TSR: Aldine ISDTSR-Houston ISDTSR-La Joya ISDTSR: The Rhodes School
Situated north of Houston and covering both urban and suburban areas, Aldine ISD has served as a TSR Comprehensive lead agent for three years, but have been partnering with the child care programs in their local community for many years. The district provides full-day pre-k, and has approximately 100 pre-k classrooms. Through TSR, Aldine serves both child care and Head Start classrooms, supporting these teachers to advance quality learning environments and instructional practices. Six of the classrooms are partnered with the district beyond TSR participation, with public school teachers educating children in classrooms within the child care centers. These teachers are employed by the district, teach children enrolled in the child care program, and participate in TSR’s professional development and one-on-one instructional coaching. Although most of the children participating in TSR through Aldine ISD are in the district’s feeder pattern, some children are zoned to neighboring Spring ISD, expanding the district’s impact on child care quality improvement in their region. The district opens its TSR trainings to other child care, Head Start, and public school teachers in their local community; this includes Beginning Education: Early Childcare at Home (BEECH) and the Texas Infant, Toddler, and Three-Year-Old Early Learning Guidelines trainings. Additionally, Aldine ISD participates in TSR Online, utilizing the CIRCLE Progress Monitoring System and professional development courses for their teachers.
Houston ISD, the largest school district in Texas, has served as a TSR Comprehensive lead agent for many years. The district served 25 child care programs and one Head Start program through TSR Comprehensive this year. For the district, serving as a TSR Comprehensive lead agent provides a unique opportunity to have a substantial impact on the quality of the child care programs that feed into Houston ISD’s elementary schools, better preparing children for kindergarten. Child care programs that participate in TSR Comprehensive through Houston ISD utilize the same curriculum and progress monitoring tool (CIRCLE) as the district’s pre-k classrooms, providing similar instructional experiences for children, regardless of where they attend pre-k. While most of the children in the TSR Comprehensive classrooms are zoned to Houston ISD, some children will attend kindergarten in Pearland ISD, Alvin ISD, Texas City ISD, and Baytown ISD, enabling TSR to have a broad impact across the diverse Houston area. Houston ISD also opens their TSR training opportunities to other child care teachers in the community.
La Joya ISD is located in Hidalgo County, near Brownsville. For the past several years, La Joya has partnered with the Children’s Learning Institute through participation in TSR Comprehensive and several research projects. La Joya chooses to serve as a TSR Comprehensive lead agent to have the ability to impact the quality of child care in the community, as well as ensure that more children are prepared for kindergarten when they arrive at the district’s elementary schools. Through their participation in TSR Comprehensive, La Joya has seen a difference in the number of parents who look for and choose higher quality child care programs, including those that participate in TSR Comprehensive. The district’s pre-k program is full-day, and next year will expand to include partnerships with local Head Start programs. Through a flip-flop model, 11 certified teachers employed by the district will be based in Head Start classrooms; children will receive instruction from a certified teacher and a Head Start teacher each day, with the teachers switching classrooms at mid-day. Half of the new ISD teachers in these partnership classrooms will begin participation in TSR Comprehensive in Fall 2016, with plans to expand to the other teachers in the following year. This partnership model is also used in another local district, Pharr-San Juan-Alamo ISD.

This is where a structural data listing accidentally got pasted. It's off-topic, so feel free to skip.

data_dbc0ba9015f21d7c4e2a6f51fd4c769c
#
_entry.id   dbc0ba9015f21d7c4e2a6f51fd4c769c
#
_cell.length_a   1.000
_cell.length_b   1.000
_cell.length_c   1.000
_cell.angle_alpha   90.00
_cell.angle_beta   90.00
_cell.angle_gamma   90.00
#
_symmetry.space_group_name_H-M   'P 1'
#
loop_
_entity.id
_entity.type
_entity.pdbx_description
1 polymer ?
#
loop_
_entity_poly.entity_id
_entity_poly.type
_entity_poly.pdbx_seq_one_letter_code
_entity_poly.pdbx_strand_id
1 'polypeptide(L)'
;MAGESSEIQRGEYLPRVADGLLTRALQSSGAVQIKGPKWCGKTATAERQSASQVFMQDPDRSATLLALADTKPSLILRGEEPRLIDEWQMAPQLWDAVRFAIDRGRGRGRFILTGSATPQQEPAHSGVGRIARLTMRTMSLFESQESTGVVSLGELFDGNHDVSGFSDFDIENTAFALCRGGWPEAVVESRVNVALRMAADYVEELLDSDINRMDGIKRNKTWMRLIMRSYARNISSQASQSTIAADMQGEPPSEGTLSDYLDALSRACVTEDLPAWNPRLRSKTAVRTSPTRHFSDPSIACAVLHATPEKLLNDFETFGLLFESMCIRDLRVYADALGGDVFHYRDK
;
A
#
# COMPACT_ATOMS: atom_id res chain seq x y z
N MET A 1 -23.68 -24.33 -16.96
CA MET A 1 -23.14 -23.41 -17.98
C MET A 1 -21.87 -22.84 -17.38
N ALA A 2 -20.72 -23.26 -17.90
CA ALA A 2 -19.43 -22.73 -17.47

The Rhodes School, a charter school based in the Houston area, has maintained two successful dual enrollment partnerships with child care centers within the surrounding community. The children are dually enrolled with the child care center and the Rhodes School, while the children benefit from a certified teacher in the classroom for the full-day program. These two child care centers, as well as several others in the community, participate in TSR Comprehensive with the Rhodes School. Participating teachers receive professional development opportunities through their partnership with the Rhodes School, including extensive training opportunities provided through TSR Comprehensive participation. Additionally, the other teachers in the child care center are able to collaboratively learn from the TSR coach and the certified teacher on-site. In addition to inviting other teachers from child care centers in the community to participate in training opportunities available through TSR Comprehensive, the Rhodes School also invites the directors of local child care programs to attend their partner meetings. The meetings were designed to keep directors of TSR Comprehensive sites up-to-date with the implementation of the program in their local community, as well as offering an opportunity to share in local innovations from other programs.